“With the timing, we’re not in sync with the state schedule,” said Judith A. Enck, the administrator for the EPA’s Region 2 office, which includes New York.
Some environmental activists have urged the state to wait until the results of the EPA study are released before opening the door to high-volume hydraulic fracturing drilling techniques. An Energy Department panel is expected to issue its own recommendations later this summer.
State environmental officials, however, have said they believe the state’s proposed rules are the most comprehensive in the nation.
State Environmental Conservation Commissioner Joseph Martens said last week that the state could amend its rules if the EPA study uncovers any weaknesses in the regulations.
Enck said she expects the EPA to take a comprehensive look at how hydraulic fracturing, also known as “fracking,” and horizontal drilling techniques that use millions of gallons of water to blast free natural gas deposits affect water supplies.
“We care a lot about the air impacts of hydraulic fracturing. We care a lot about the impact on the landscape from hydraulic fracturing. But more than anything, we care about the water impacts,” Enck said Tuesday during a meeting with reporters and editors at The Buffalo News.
Brad Gill, executive director of the Independent Oil and Gas Association of New York, said the potential benefits of stepped-up natural gas drilling — from thousands of new jobs to lucrative payments to landowners — are too valuable to delay.
More than 3,000 hydraulically fractured horizontal wells already have been drilled in Pennsylvania, creating thousands of jobs and spurring economic activity across much of the north-cental part of that state.
“We’re delaying and losing out on economic opportunity,” Gill said Tuesday during a live chat on The News website, buffalonews. com. “There’s no telling how more delayed the EPA will be, and it’s not exclusive to New York State. Nobody knows the state’s industry better than the DEC. In 30 years, I’ve never seen an EPA agent out on a New York State drill site.”
In addition to the impact of hydraulic fracturing on drinking water supplies and wells, the EPA study will examine the treatment and disposal of millions of gallons of water, treated with chemicals and sand, used to “frack” each well.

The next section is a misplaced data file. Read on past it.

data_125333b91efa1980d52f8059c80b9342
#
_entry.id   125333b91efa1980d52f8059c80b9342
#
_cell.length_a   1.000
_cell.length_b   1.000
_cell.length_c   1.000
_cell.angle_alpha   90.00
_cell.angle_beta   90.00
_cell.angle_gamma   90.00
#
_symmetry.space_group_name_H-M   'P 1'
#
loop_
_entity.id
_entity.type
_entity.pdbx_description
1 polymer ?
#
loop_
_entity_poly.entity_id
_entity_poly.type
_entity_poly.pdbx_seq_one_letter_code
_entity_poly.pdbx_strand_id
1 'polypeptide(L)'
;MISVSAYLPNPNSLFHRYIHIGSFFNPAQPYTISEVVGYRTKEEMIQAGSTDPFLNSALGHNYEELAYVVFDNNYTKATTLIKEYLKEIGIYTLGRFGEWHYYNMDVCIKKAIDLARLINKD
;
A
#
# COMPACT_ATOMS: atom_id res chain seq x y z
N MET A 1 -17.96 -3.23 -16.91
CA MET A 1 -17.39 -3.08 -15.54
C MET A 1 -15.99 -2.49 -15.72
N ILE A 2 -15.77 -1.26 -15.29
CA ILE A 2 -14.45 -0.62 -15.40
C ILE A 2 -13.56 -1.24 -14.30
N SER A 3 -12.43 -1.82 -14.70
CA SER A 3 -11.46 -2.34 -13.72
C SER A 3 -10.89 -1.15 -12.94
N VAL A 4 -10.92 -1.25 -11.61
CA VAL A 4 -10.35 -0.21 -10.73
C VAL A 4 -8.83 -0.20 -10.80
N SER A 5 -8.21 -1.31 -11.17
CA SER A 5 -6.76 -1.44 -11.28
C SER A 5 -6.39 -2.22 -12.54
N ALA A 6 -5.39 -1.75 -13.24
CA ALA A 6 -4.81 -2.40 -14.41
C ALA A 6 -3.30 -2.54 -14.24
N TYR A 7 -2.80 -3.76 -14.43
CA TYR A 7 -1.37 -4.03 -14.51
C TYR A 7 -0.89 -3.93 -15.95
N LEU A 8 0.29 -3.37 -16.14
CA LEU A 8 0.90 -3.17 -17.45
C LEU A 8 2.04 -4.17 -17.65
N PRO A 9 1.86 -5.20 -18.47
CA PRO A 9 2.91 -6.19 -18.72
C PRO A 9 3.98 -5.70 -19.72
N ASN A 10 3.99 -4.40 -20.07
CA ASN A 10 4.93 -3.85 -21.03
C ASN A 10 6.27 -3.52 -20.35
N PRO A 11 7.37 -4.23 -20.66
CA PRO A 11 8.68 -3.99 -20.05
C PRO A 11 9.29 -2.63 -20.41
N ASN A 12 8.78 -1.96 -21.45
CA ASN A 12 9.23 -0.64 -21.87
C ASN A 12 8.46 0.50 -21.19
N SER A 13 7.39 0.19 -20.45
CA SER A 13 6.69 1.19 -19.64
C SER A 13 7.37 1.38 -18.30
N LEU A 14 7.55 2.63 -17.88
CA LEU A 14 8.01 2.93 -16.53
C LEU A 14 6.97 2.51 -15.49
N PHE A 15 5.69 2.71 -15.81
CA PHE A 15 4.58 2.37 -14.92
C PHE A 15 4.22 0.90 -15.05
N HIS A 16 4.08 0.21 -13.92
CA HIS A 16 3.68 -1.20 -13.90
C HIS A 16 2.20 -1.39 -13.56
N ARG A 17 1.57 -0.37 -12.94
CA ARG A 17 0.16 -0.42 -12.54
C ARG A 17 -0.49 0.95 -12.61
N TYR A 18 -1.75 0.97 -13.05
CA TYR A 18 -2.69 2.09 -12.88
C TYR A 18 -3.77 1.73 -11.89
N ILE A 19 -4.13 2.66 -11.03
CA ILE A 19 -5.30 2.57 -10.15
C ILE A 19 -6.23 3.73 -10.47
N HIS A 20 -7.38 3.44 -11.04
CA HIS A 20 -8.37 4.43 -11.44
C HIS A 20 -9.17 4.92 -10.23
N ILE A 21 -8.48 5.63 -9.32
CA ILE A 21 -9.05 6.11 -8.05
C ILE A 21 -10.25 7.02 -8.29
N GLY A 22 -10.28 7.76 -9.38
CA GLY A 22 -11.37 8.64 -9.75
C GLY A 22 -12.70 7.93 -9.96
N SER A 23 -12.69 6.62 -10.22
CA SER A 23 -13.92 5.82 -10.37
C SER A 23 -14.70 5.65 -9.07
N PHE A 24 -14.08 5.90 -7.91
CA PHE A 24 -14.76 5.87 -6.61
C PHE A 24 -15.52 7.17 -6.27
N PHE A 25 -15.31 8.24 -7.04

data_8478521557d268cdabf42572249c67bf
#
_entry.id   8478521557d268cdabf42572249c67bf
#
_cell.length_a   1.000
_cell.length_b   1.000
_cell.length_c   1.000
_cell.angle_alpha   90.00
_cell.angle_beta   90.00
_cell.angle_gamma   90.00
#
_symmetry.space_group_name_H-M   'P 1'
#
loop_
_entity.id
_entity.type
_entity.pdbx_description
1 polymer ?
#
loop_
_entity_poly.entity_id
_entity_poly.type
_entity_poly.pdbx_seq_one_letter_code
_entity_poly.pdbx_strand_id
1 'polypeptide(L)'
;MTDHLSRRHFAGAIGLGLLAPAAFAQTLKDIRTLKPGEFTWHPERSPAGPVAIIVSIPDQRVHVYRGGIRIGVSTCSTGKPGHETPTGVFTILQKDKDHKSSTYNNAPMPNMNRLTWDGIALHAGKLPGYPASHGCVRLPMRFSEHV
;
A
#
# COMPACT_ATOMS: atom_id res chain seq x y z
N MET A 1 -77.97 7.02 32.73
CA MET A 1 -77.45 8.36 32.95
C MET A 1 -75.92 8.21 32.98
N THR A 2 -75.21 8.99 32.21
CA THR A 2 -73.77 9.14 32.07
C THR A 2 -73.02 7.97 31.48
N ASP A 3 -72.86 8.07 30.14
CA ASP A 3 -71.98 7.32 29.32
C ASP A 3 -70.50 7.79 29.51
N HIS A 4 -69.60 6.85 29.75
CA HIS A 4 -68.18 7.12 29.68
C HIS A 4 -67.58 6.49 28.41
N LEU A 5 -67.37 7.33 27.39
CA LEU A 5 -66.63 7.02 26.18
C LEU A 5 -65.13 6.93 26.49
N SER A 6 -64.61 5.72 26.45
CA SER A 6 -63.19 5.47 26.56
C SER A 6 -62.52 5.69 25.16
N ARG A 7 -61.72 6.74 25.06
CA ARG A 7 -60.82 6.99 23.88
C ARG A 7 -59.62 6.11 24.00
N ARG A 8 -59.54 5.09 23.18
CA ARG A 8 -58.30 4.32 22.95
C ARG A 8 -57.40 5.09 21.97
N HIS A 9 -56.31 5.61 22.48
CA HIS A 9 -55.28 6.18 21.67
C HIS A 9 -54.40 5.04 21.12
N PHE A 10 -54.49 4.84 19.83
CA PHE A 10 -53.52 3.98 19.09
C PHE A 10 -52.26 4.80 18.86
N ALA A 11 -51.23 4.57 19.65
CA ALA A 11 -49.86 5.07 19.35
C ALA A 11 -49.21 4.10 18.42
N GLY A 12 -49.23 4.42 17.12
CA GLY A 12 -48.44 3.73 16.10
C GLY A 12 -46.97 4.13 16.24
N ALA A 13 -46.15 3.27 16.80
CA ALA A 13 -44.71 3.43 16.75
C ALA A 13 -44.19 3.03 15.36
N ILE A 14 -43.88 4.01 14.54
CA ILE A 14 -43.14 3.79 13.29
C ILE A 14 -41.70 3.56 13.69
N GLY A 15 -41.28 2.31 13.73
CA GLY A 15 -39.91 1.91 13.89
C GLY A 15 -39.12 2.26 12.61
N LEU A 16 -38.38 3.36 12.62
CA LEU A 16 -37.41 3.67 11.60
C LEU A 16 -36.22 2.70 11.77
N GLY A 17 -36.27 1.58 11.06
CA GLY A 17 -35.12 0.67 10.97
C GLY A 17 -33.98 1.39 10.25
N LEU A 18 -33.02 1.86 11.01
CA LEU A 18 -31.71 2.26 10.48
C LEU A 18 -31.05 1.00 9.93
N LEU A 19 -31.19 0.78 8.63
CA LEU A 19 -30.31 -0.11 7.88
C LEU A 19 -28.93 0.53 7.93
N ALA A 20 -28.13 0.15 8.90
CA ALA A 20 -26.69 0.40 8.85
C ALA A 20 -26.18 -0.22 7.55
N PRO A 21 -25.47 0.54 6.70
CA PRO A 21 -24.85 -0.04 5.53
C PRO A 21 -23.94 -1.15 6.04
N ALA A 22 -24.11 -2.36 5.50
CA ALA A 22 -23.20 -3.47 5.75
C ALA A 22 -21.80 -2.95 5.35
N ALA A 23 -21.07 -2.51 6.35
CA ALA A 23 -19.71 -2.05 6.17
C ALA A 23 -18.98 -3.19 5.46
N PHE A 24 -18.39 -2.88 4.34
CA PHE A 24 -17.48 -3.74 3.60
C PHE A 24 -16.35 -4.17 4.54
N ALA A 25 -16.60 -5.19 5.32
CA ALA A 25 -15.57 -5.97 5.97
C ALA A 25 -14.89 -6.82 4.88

“It’s going to be a very detailed analysis,” Enck said. “The water issues are the ones that are the most challenging.”
A consortium of environmental groups released a critique Tuesday of the DEC’s proposed rules that found them lacking in 10 main areas.
The consortium of five environmental groups criticized the state plan for not calling for a ban on any chemicals, even toxic ones, in fracking fluid. It also faulted the plan for not categorizing fracking drilling waste as hazardous waste and for allowing sewage plants to treat that waste.
“No amount of regulation, no amount of permitting guidelines and no amount of laws and ordinances can protect our water and communities from a reckless industry when our regulatory agencies don’t have the staff and resources to enforce the laws they have, no matter how stringent they are,” said Ramsay Adams, executive director of Catskill Mountainkeeper.
Horizontal wells go straight down for about a mile, then gradually turn at almost a 90- degree angle and continue for a half mile to nearly a mile horizontally, through the gas-rich layer of rock known as the Marcellus Shale.
Drillers then inject millions of gallons of water, chemically treated to kill bacteria and prevent scale buildup up on pipes, into the well at high pressure to produce tiny cracks in the rock to free the gas. They also use small explosive charges.
The technique allows drillers to tap into much larger supplies of gas from a single drill site, which can have as many as six wells extending out in different directions. A single well can cost more than $4 million, but successful wells can produce gas at very high rates.
In addition to the potential impact on water supplies, opponents say the drilling activity can cause other environmental damage through increased truck traffic and the construction of roads and pipelines through rural areas.
Most of the drilling, however, probably would miss most of Western New York, except for the eastern-most portion of Allegany County.
Unlike the layer across much of Central New York, geologists said the Marcellus Shale throughout most of the western part of the state is too thin and shallow to hold vast quantities of natural gas. Instead, most of the drilling is expected to focus on the portions of the Southern Tier from Steuben County eastward to Delaware County.
link to complete article here: http://www.nytimes.com/2011/07/14/opinion/l14fracking.html
To the Editor:
Re “Safe, Not Sorry, on Drilling” (editorial, July 9):
Your editorial perpetuates the industry view that “nobody doubts the value of natural gas, an abundant, cleaner and more climate-friendly fuel than coal or oil.”
Research by Prof. Robert Howarth at Cornell and others shows that the methane seepage from wells, pipelines and compressor stations may more than cancel out any carbon dioxide advantages gained in the combustion of natural gas.